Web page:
HENRY SANDERSON

Associated Press Writer

BEIJING (AP) It cost more than $400 million. Critics complained about its futuristic Western look in the center of China's capital.

Nonetheless, the 18-month-old National Center for the Performing Arts is turning out to be at least a partial success something that can't be said for some of the other grand architectural projects that have risen recently in Beijing.

The center, a shining oval dome of glass and titanium rising out of a pool of water, hosted nearly 1,000 shows in its first 13 months and has another 600 booked so far this year. In a city notorious for free ticket giveaways to officials and police, paid ticket sales have been high enough to cover 70 percent of the operating costs, the center's president says.

The true test, though, will come with time. Many theatergoers seem more interested in the unusual building than the performances. Long-term success depends on whether appreciation for the performing arts spreads in China, artists and promoters say.

Yu Long, conductor of the China Philharmonic Orchestra, says the 300 yuan ($44) tickets for most performances are expensive for most Chinese and will be a challenge to sell as curiosity in the building wanes.

Still, the initial success is gratifying for the government. It also illustrates the rapid pace of change in a country where most classical music was all-but banned as "bourgeois" a little more than 30 years ago.

Today, the government subsidizes 30 percent of the center's annual 400 million yuan ($58.6 million) operating cost.

"In the old days they wanted to educate people politically but today they want to educate people from a cultural perspective and from a nationalistic perspective," says Jindong Cai, a Beijing-born conductor who teaches at Stanford University in California. "The government wants to demonstrate how China's leaders are pro-art."

The complex is never expected to be fully self-supporting and, in contrast to many Western venues, it gets next to nothing from corporate sponsors. The John F. Kennedy Center for the Performing Arts in Washington, D.C., receives 19 percent of its funding from the government, 42 percent from ticket sales and the rest from fundraising.

The Chinese center's music director, conductor Chen Zuohuang, was among millions sent to work in the countryside during the 1966-76 Cultural Revolution, when then Chinese leader Mao Zedong launched an attack on traditional culture.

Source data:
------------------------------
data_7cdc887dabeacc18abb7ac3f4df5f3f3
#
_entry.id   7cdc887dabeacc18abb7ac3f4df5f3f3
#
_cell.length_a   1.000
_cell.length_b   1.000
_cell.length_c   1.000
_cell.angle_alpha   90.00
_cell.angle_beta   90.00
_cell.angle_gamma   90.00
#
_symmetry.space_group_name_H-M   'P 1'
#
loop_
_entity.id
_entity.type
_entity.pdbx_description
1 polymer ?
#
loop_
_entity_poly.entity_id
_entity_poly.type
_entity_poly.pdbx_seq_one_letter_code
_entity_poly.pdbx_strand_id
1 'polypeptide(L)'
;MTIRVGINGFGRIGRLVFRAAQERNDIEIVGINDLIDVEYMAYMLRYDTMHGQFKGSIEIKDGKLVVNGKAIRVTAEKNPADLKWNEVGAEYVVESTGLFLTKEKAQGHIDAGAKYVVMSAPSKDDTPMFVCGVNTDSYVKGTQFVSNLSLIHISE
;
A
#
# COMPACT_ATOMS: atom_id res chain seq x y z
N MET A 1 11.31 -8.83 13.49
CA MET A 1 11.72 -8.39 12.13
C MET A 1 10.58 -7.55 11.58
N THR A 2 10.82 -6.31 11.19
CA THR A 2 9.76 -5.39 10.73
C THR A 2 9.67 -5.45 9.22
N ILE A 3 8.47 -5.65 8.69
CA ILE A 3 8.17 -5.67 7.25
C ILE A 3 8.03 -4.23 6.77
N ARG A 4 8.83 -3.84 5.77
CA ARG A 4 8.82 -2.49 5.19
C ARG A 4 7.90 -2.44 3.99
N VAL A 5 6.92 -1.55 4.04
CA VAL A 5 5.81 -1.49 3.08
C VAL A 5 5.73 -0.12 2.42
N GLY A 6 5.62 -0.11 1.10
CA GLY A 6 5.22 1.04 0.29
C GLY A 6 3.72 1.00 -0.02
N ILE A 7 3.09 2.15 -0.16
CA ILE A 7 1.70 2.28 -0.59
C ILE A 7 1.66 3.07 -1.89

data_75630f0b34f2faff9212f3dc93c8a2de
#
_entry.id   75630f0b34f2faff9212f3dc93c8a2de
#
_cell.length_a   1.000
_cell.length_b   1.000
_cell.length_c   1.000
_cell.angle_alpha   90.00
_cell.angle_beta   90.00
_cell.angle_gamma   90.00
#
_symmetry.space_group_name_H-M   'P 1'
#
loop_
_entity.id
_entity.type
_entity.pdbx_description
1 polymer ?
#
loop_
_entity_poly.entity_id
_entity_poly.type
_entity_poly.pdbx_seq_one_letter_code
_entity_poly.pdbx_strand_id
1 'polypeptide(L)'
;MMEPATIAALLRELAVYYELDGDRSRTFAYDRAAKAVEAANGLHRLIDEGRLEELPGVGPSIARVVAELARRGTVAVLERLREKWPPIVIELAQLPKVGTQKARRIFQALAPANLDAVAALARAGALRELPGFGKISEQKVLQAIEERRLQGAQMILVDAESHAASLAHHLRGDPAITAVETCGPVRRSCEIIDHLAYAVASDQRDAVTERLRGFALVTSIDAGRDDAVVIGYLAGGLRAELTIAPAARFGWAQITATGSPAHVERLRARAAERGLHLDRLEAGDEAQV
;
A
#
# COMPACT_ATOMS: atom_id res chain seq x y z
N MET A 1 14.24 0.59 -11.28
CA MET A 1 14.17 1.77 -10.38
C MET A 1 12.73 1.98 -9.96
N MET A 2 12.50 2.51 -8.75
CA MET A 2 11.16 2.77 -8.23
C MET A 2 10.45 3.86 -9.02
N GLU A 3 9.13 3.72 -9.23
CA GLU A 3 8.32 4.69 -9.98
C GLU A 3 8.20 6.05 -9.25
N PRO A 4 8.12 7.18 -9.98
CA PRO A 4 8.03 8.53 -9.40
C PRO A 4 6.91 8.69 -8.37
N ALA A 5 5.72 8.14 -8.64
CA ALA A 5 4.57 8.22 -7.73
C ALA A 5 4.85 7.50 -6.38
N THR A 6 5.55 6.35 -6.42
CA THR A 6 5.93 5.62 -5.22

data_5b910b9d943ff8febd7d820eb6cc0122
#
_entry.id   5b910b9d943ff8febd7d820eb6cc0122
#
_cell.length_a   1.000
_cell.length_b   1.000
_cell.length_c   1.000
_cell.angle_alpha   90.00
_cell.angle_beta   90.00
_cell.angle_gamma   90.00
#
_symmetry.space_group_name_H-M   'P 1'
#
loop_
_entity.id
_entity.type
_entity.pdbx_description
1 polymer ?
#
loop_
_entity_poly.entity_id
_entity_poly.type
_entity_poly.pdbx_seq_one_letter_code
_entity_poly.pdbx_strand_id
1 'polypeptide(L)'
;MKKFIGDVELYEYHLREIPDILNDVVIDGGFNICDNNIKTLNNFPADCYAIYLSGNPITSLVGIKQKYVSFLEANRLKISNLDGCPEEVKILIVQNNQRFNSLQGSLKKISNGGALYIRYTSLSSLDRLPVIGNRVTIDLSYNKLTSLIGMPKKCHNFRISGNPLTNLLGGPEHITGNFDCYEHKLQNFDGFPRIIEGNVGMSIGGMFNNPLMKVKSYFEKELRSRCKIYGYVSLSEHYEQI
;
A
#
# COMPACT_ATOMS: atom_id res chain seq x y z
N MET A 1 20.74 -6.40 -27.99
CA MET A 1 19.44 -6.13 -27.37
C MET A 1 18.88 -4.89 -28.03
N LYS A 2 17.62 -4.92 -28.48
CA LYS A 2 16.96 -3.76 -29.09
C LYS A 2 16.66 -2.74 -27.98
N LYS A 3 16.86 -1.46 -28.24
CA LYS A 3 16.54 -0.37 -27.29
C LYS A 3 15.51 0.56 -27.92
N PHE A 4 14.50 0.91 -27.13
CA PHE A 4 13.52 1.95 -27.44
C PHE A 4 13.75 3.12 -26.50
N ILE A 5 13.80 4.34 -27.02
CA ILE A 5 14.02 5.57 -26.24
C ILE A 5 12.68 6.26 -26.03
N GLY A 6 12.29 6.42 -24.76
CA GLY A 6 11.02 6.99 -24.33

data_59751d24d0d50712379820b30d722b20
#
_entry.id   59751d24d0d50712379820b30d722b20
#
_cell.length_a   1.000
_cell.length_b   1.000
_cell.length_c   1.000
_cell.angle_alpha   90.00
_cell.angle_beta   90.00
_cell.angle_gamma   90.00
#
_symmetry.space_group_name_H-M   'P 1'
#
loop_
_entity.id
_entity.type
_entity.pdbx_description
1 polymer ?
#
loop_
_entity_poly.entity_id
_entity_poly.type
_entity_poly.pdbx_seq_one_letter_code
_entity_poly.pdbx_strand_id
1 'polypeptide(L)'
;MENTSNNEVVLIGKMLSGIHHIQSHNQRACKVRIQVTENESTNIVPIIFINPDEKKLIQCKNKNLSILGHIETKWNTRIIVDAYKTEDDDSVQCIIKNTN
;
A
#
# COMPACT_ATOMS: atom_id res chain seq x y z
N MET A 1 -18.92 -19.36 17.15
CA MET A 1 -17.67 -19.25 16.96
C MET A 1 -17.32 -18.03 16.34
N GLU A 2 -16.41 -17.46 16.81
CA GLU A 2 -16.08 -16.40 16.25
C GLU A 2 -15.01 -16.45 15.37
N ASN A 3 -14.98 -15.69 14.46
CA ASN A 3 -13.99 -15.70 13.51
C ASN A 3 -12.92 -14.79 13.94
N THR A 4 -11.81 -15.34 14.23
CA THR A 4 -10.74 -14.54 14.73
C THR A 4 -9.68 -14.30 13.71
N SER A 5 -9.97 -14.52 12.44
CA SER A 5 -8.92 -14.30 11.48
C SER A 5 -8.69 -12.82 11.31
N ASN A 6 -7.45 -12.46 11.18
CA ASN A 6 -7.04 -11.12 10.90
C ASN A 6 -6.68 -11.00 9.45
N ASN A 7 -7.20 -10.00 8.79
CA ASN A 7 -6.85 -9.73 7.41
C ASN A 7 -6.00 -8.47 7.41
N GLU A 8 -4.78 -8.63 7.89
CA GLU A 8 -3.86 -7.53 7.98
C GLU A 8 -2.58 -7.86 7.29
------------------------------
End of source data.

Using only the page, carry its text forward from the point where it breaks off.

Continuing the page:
"In China for many, many different reasons, including political reasons in the past, people have been forbidden from appreciating classical music," Chen says. "But I think things are changing and changing quite quickly."

The center, dubbed the Egg because of its appearance, was designed by French architect Paul Andreu. Opened in December 2007, it sits near Tiananmen Square and the historic imperial palace known as the Forbidden City.

A spacious and light interior houses an opera house, concert hall and theater. Warm wall panels of Brazilian wood contrast with the marble floor.

After some initial bureaucratic infighting, the center appointed three experienced artistic directors for dance, drama, and music. That, together with the government's support, has enabled it to book strong acts, musicians say.

"They are all very professional, they have extensive experience in China and overseas," says Cai, the Stanford conductor.

The center's success contrasts with some other new landmarks.

The $450 million Olympic stadium known as the Bird's Nest is little more than a tourist site. Visitors pay 50 yuan ($7.30) to walk on the stadium floor. Only a handful of events are planned.

The opening of another major project, a Rem Koolhaas-designed headquarters for state broadcaster CCTV, has been delayed after a fire destroyed a luxury hotel going up on the site.

At the performing arts center, visiting performers of Western classical music from the Chicago Symphony to German violinist Anne-Sophie Mutter have been the most popular, says the center's president, Chen Ping, a career bureaucrat with the Beijing government.

A recent performance of "Tosca" in the cozy 2,398-seat opera house saw audiences excitedly shouting "Bravo" and "Hao," the Chinese word for good.

The center has also staged its own productions of western classics including a performance this month of the opera "La Boheme" set in contemporary Beijing along with Peking Opera and Communist revolutionary operas, which are popular with older audiences.

"The tickets sold well because the theater provided the audience a variety of choices with a broad range of products, like a supermarket," says music critic Liu Xuefeng.

But he agrees that the building itself has been an attraction and estimates only a third of the attendees have been true fans of the performing arts. Companies also bought blocks of tickets to reward employees.

While millions of younger Chinese are learning to play classical music, more needs to be done to educate potential audiences, including the youth, experts say.

"So far, China has been an exporter of talent," said Eli Marshall, a composer from Montville, Maine, who lives in Beijing and directs the Beijing Music Ensemble, a chamber group. "The next step is going to bring this talent back, and that's beginning to happen. The next step is to find more professional opportunities for people to stay in the country and that's going to mean audience development."

Copyright 2009 The Associated Press.